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October 1, 2012 at 5:30 AM

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Seahawks review: Three likes and dislikes about the 19-13 loss to St. Louis

Photo credit: John Lok/The Seattle Times
Pete Carroll has had better coaching moments than his mistake-filled effort performance Sunday.

Related Column: Seahawks' offense just not getting the job done
Related Brewery post: Seahawks must scrutinize Russell Wilson after month of offensive woes

ST. LOUIS - As is our new weekly custom, here is the good and the bad of the Seahawks' 19-13 loss at St. Louis.


1. The passing game was again the Seahawks' weakest link. On the surface, it was a decent performance. At times, the Seahawks moved the ball well through the air. Russell Wilson completed 17 of 25 passes (68 percent). His 160 yards represented a season high. But Wilson also threw three interceptions for a variety of reasons. He tossed a pass behind Doug Baldwin, who dropped it, resulting in the first pick. Rams cornerback Janoris Jenkins hit Wilson as he threw to lead to the second interception. And the third pick, which ended the Seahawks' comeback bid, came after tight end Anthony McCoy slipped and fell. They were all hard-luck turnovers for Wilson, but they count nonetheless. And though the Seahawks made a few plays through the air, they couldn't convert on several other opportunities. Red-zone inefficiency remains a problem. The team's low third-down conversion rate (28 percent) remains a problem. Pass protection remains a problem, as does Wilson's bad habit of escaping from the pocket too soon. The wide receivers are as insignificant as projected, but the Seahawks aren't making use of the precious chances they have. You can't go four straight games in the NFL without reaching 200 yards through the air. And 200 is on the low end. In today's pass-happy NFL, most teams don't go four games without reaching 250. The Seahawks aren't even close to the minimum expectation, and Pete Carroll doesn't even feel confident enough in the offense to shoot that low. It's why, whether you believe it's warranted or not, Wilson will endure much criticism this week. But should you expect a rookie quarterback to reflect or elevate the talent around him? It's an interesting quarterbacking question. Right now, however, Wilson hasn't been able to do either. How much of that is his fault? How much of it is the Seahawks' all-around ineptitude in the passing game? Sidney Rice expressed the right sentiment for the offense when he said, "It's getting kind of depressing."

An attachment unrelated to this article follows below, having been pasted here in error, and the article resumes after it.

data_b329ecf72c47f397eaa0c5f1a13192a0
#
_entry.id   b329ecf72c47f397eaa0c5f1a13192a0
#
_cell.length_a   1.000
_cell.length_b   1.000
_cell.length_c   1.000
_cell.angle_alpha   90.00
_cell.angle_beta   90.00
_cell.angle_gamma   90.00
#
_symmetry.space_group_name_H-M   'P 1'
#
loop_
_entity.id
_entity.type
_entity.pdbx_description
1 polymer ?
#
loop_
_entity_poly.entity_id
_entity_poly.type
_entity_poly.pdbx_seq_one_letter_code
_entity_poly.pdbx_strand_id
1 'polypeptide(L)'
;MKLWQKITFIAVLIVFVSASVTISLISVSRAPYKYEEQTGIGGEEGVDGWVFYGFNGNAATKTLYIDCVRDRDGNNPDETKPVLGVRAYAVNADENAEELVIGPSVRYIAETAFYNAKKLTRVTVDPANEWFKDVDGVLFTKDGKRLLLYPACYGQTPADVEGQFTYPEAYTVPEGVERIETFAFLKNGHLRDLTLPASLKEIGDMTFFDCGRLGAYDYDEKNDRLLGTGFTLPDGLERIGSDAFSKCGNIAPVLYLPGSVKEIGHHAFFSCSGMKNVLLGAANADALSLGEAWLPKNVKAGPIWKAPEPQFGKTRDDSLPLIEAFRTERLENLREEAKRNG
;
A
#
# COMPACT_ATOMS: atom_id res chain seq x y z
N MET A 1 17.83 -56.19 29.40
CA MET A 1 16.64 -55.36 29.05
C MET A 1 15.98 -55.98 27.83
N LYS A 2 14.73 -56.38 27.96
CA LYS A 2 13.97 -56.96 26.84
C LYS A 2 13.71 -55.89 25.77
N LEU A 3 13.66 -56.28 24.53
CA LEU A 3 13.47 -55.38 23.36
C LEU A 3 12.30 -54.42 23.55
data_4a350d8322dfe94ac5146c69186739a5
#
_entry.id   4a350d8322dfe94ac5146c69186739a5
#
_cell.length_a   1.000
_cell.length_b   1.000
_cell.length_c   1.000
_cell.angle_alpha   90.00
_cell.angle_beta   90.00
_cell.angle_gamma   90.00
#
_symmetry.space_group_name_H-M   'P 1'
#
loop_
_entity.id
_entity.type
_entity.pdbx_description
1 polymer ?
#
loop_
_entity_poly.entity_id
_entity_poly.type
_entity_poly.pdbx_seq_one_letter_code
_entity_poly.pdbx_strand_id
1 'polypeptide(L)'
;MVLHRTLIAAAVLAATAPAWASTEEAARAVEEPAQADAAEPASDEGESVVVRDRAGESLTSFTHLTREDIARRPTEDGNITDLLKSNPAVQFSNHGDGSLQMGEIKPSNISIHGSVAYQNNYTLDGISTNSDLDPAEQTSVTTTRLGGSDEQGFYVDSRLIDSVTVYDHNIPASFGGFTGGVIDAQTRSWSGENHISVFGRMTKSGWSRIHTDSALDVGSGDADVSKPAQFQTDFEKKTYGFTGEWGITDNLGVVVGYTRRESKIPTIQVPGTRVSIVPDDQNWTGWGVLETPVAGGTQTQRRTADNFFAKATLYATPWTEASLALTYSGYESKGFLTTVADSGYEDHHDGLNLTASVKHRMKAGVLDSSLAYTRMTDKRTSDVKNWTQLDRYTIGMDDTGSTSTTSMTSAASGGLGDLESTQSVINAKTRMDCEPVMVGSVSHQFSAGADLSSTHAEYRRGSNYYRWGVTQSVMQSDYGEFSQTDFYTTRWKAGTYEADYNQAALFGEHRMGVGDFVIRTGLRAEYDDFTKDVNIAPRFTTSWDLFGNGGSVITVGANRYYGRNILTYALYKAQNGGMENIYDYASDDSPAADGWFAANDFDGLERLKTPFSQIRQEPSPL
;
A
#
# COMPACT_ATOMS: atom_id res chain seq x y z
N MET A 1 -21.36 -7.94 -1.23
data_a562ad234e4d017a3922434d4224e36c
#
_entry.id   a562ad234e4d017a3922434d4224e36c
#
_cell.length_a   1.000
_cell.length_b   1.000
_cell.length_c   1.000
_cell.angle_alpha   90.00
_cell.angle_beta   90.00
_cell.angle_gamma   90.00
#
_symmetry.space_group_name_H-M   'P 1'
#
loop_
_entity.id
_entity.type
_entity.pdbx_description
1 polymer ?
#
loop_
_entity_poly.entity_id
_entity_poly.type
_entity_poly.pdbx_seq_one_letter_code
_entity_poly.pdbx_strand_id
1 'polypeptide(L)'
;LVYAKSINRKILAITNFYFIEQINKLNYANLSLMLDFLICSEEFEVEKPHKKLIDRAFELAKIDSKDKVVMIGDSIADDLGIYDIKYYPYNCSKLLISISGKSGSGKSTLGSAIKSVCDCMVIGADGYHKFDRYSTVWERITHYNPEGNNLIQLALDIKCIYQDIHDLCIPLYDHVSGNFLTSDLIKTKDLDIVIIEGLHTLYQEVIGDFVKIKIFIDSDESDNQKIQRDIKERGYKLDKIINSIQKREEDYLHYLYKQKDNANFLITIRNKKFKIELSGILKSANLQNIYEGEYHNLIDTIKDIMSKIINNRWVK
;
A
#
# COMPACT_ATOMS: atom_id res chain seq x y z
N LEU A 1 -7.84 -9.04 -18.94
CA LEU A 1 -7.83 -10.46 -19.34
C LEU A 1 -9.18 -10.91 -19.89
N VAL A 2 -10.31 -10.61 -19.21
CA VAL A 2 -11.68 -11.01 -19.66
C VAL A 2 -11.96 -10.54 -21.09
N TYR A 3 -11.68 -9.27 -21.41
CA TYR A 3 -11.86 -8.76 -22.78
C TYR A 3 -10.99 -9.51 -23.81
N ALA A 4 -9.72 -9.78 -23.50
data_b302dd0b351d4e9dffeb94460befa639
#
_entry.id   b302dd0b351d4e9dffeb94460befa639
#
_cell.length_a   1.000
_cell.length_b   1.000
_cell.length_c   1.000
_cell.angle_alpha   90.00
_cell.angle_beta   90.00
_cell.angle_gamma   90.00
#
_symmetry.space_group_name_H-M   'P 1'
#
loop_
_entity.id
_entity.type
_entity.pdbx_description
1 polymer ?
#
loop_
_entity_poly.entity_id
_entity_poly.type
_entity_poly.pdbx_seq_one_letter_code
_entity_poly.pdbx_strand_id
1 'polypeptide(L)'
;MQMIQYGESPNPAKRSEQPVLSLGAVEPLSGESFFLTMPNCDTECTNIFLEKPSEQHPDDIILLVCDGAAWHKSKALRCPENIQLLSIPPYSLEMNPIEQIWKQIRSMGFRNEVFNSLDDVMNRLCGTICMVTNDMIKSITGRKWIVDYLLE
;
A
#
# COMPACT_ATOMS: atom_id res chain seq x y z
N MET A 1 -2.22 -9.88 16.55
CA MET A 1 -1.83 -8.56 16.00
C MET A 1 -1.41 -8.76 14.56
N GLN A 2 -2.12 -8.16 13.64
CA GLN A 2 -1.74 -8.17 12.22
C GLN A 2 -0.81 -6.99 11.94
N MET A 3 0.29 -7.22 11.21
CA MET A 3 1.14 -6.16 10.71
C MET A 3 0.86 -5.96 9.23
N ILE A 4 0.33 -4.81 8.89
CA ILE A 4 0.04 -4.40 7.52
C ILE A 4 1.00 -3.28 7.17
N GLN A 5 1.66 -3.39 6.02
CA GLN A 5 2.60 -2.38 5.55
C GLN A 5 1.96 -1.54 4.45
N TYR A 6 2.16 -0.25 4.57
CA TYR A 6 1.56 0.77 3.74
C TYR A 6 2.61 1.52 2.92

2. Poor defense on third-and-long became a surprising problem. The Rams converted only 5 of 13 third downs, but for the Seahawks, it seemed worse than that. Maybe it's because all five of those conversions came on plays of third-and-10 or longer. In this tight game, the defense's inability to get off the field in those advantageous situations was a huge problem. It took away from a performance that looks good on paper. The Seahawks have been much better, however. If they want to be a great defense, they can't tolerate those kinds of mistakes.